An adult may not recall those early traumatic memories, but they will show signs that interfere with their normal functioning.
Left untreated, that early post-traumatic stress disorder (PTSD) can give way to depression in later life.
Most of us remember our childhood trauma well into our adulthoods. However, some of us may forget them, while others may repress the memory of those events.
Later effects of traumatic events can come in many forms, like relationship difficulties. Often, they are indirect signs of early childhood trauma in adults.
Childhood Trauma and Adulthood Stress
Dealing with stress is a natural aspect of life. We begin learning to handle stress and develop our coping methods as children.
However, when the abuse or other traumatic experiences are repetitive, the child may not grow normally and develop coping mechanisms like a normal child.
Stress responses triggered by repeated parental maltreatment or a constantly dysfunctional home can stunt the growth of a child’s brain, immune system, and cardiovascular system.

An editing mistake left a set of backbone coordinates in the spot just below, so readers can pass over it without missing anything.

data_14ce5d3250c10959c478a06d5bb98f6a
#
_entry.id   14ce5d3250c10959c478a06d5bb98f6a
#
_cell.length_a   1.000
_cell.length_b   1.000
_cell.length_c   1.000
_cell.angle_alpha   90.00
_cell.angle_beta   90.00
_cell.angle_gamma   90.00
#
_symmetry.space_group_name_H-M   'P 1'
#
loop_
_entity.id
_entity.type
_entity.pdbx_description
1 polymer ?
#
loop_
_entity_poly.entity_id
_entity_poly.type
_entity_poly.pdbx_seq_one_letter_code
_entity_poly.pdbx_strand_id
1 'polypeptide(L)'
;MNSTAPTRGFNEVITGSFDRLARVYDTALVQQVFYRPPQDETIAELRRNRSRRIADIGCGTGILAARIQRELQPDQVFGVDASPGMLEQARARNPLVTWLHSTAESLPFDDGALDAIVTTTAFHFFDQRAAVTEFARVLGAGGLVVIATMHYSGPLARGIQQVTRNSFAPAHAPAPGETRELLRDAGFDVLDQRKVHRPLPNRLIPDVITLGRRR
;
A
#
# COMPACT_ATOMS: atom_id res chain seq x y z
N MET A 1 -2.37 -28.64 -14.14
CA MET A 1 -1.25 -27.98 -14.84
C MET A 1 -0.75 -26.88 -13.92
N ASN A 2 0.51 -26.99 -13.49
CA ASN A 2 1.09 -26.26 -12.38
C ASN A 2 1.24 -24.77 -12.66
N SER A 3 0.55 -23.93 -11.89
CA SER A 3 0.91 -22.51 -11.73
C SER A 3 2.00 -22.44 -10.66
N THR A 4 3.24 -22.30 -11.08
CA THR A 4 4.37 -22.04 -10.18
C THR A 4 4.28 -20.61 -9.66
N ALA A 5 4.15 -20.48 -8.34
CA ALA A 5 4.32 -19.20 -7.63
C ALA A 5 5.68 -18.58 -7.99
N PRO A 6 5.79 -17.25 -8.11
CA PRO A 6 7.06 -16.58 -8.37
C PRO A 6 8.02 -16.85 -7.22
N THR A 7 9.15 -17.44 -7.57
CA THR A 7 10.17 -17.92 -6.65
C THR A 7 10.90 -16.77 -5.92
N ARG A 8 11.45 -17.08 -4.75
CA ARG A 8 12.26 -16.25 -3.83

Moreover, exposure to multiple ACEs can cause a heightened and long-lasting stress response, which can cause long-term harm.
How To Treat Signs of Childhood Trauma In Adults
Some ways to heal from childhood include Trauma-focused CBT, Cognitive processing therapy, Narrative exposure therapy, Eye movement desensitization and reprocessing (EMDR), Play therapy, Somatic Experiencing, Positive movement therapy, and Meditative art therapy.